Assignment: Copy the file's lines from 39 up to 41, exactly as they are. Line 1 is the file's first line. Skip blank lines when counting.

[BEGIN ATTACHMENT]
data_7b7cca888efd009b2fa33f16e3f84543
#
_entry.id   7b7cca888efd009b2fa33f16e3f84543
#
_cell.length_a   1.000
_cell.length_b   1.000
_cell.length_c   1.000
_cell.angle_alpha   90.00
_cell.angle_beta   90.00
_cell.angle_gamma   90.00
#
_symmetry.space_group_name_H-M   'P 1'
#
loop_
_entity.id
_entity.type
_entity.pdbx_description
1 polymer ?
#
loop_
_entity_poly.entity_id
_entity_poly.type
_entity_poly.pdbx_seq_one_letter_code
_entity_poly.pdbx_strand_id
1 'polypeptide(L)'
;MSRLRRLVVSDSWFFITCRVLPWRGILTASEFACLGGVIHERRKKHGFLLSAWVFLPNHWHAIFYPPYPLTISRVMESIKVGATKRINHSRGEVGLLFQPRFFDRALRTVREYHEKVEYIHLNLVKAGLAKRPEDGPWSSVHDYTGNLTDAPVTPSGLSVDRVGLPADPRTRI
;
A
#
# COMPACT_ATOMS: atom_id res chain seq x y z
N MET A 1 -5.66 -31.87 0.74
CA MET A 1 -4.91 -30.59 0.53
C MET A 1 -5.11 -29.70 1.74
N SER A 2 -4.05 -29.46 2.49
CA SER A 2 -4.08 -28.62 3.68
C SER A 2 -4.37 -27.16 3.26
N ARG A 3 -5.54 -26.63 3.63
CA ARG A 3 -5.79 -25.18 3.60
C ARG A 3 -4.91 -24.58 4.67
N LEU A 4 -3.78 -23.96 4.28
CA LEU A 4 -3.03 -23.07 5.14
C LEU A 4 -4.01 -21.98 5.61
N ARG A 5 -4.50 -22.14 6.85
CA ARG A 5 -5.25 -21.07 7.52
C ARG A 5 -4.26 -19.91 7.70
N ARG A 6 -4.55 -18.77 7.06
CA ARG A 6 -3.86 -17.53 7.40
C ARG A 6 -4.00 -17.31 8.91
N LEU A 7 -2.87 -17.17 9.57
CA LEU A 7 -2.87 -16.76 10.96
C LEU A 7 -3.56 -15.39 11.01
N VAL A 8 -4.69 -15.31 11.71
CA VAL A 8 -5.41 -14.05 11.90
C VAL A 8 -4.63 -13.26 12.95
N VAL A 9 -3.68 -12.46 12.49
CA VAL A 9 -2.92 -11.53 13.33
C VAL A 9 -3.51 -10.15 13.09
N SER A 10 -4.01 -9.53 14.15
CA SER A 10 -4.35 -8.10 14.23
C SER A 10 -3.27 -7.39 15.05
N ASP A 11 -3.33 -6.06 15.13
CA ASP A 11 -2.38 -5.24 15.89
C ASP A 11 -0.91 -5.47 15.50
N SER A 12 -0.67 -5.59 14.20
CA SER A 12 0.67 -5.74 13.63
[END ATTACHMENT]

C ARG A 3 -4.91 -24.58 4.67
N LEU A 4 -3.78 -23.96 4.28
CA LEU A 4 -3.03 -23.07 5.14